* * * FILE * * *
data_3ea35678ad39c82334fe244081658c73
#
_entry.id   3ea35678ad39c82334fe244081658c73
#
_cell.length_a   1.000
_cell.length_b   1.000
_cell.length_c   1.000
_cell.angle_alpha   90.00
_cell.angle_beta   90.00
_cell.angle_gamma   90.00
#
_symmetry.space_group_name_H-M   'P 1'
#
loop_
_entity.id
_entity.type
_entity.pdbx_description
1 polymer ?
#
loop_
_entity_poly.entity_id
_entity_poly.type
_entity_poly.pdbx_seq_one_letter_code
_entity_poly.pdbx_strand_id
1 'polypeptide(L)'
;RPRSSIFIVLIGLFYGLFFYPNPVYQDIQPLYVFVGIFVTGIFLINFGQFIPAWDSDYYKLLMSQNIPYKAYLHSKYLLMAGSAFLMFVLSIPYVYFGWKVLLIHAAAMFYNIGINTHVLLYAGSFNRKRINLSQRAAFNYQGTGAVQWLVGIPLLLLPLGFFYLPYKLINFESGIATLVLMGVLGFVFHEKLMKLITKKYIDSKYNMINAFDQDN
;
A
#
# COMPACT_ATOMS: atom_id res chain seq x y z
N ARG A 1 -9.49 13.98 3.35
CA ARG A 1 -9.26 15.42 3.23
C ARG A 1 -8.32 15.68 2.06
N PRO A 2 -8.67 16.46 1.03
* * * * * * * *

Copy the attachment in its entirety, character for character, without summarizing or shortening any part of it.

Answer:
data_3ea35678ad39c82334fe244081658c73
#
_entry.id   3ea35678ad39c82334fe244081658c73
#
_cell.length_a   1.000
_cell.length_b   1.000
_cell.length_c   1.000
_cell.angle_alpha   90.00
_cell.angle_beta   90.00
_cell.angle_gamma   90.00
#
_symmetry.space_group_name_H-M   'P 1'
#
loop_
_entity.id
_entity.type
_entity.pdbx_description
1 polymer ?
#
loop_
_entity_poly.entity_id
_entity_poly.type
_entity_poly.pdbx_seq_one_letter_code
_entity_poly.pdbx_strand_id
1 'polypeptide(L)'
;RPRSSIFIVLIGLFYGLFFYPNPVYQDIQPLYVFVGIFVTGIFLINFGQFIPAWDSDYYKLLMSQNIPYKAYLHSKYLLMAGSAFLMFVLSIPYVYFGWKVLLIHAAAMFYNIGINTHVLLYAGSFNRKRINLSQRAAFNYQGTGAVQWLVGIPLLLLPLGFFYLPYKLINFESGIATLVLMGVLGFVFHEKLMKLITKKYIDSKYNMINAFDQDN
;
A
#
# COMPACT_ATOMS: atom_id res chain seq x y z
N ARG A 1 -9.49 13.98 3.35
CA ARG A 1 -9.26 15.42 3.23
C ARG A 1 -8.32 15.68 2.06
N PRO A 2 -8.67 16.46 1.03